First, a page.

The most powerful earthquakes – such as those that shook Indonesia in 2004, Alaska in 1964, Chile in 1960 and the Pacific Northwest in 1700 – occur in subduction zones, areas of the sea floor just offshore where two tectonic plates meet and one dives beneath the other.
But not all subduction zones are created equal, and University of Washington researchers believe they have found a key to determine which subduction zones – or which specific areas within a subduction zone – might produce the most severe shaking when they rupture.
As the subducting plate slides beneath the upper plate, stress begins to build where the plates meet and the upper plate can deform to create a large structure called a forearc basin. The basin, a sort of a bowl-shaped depression, fills with sediment from nearby rivers that empty into the ocean. Over millions of years, the sediment typically piles to great depths, from a half-mile to nearly 2 miles, and in rare cases might reach 3 miles deep, said Christopher Fuller, a University of Washington doctoral student in Earth and space sciences.
"In many of them, the sediment will stop the deformation of the upper plate," Fuller said. "The simplest way to think of it is that the increased weight of the sediment stops the deformation from occurring."
It appears the most severe subduction zone earthquakes occur in areas where such sediment-filled basins are found, but the reasons aren't exactly clear. Fuller and his colleagues conducted computer simulations of force experienced during plate subduction to determine how sediment buildup influences major earthquakes. They found that the weight of the sediment strengthens the edge of the plate directly above where the earthquakes happen. The stronger edge is deformed far less by subduction than nearby areas without such basins, he said, and that increases the likelihood that large earthquakes will occur in regions with basins.
Fuller is the lead author of a paper explaining the modeling research, published in the February edition of the journal Geology. Co-authors are Sean Willett, a UW associate professor of Earth and space sciences, and Mark Brandon, a professor of geology and geophysics at Yale University. The work was supported by grants from the National Science Foundation.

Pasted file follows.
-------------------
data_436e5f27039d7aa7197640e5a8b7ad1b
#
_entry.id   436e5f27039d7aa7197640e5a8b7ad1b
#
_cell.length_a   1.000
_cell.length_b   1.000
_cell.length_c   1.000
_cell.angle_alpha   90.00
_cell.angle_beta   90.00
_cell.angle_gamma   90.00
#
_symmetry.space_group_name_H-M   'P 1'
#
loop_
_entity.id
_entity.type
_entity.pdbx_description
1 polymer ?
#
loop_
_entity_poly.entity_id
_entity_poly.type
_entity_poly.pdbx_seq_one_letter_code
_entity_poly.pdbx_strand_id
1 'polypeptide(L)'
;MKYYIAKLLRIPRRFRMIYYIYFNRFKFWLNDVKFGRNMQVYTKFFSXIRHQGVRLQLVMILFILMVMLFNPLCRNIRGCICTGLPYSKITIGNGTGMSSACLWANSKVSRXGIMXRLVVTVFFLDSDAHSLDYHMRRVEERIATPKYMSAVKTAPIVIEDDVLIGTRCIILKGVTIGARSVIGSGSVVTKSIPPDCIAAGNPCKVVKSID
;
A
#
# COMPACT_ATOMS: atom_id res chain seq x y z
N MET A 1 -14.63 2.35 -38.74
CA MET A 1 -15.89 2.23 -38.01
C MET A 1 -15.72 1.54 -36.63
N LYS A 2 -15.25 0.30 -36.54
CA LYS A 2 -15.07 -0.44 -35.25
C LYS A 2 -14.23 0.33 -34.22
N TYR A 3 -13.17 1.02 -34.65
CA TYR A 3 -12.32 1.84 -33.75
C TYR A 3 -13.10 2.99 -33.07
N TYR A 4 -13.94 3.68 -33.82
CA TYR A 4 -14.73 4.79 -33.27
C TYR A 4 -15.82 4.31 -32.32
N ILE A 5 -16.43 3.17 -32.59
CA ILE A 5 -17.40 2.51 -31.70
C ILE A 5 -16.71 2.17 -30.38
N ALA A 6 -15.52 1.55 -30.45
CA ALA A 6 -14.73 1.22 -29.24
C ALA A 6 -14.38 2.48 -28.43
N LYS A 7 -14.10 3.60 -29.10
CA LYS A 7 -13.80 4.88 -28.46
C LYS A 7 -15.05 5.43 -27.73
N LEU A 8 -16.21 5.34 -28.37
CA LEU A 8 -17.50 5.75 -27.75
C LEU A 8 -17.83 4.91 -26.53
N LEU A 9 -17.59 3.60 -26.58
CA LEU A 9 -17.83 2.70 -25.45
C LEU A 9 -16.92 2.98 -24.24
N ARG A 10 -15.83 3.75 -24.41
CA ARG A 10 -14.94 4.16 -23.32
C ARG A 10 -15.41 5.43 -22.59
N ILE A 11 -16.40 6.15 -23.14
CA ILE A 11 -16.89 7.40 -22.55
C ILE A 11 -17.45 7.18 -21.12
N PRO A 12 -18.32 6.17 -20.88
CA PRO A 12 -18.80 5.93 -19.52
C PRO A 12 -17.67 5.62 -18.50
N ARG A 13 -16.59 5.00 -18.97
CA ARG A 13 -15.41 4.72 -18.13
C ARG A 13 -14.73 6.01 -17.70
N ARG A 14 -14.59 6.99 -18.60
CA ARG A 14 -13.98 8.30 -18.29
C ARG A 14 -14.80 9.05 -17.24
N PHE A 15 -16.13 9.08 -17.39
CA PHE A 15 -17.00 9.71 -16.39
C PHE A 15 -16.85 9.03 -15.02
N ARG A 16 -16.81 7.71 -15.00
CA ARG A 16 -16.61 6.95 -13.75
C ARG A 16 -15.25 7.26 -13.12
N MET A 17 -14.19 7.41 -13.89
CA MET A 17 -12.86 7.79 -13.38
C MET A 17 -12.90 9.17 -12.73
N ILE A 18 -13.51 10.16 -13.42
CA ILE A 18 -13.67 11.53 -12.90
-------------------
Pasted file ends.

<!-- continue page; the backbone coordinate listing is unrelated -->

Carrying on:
Hypotheses for why earthquakes associated with forearc basins can be so severe include:
-- Changing conditions where the plates meet, as the top part of the subducting plate meets more resistance and travels at a slower speed than the bottom part of the plate, creating a great strain in the plate. Fuller regards this as the least likely scenario.
-- Fault strengthening over time, like the seal a mayonnaise jar lid develops when it hasn't been opened for weeks. Slight movement on the fault caused by deformation within the upper plate (like tapping the jar lid) loosens the bonds and then the fault suddenly moves (like twisting the jar lid). Fuller believes this is the most likely hypothesis.
-- Fluid between the plates becomes superheated under pressure and, like water boiling in a teakettle, the fluid pushes upward and counteracts the downward pressure from the upper plate, allowing the fault to rupture.
The Cascadia subduction zone off the coasts of Washington, Oregon and northern California has forearc basins in several areas, Fuller said. As it moves to the east at 2 inches a year, the Juan de Fuca tectonic plate slides beneath the North American plate that contains the landmass of the Pacific Northwest. In the process, sediment as deep as 1½ miles is scraped off the top of the Juan de Fuca plate and is deformed into surface depressions on the North American plate, forming the basins where sediment from coastal rivers is deposited. The probability of large earthquakes is greatest in these areas.
The modeling could have implications in figuring out where, within a subduction zone such as Cascadia, great earthquakes are the most likely to occur, Fuller said. But the work is not applicable to every subduction zone because each has different characteristics. For instance, forearc basins do not play the same role in the subduction zone off the Indonesian island of Sumatra, where the massive 2004 earthquake triggered tsunamis that killed hundreds of thousands of people.
"You have to understand the nature of basins and how they work in each area before you can use them as an interpretive tool," Fuller said. "You can't just apply these correlations everywhere."
Source: University of Washington
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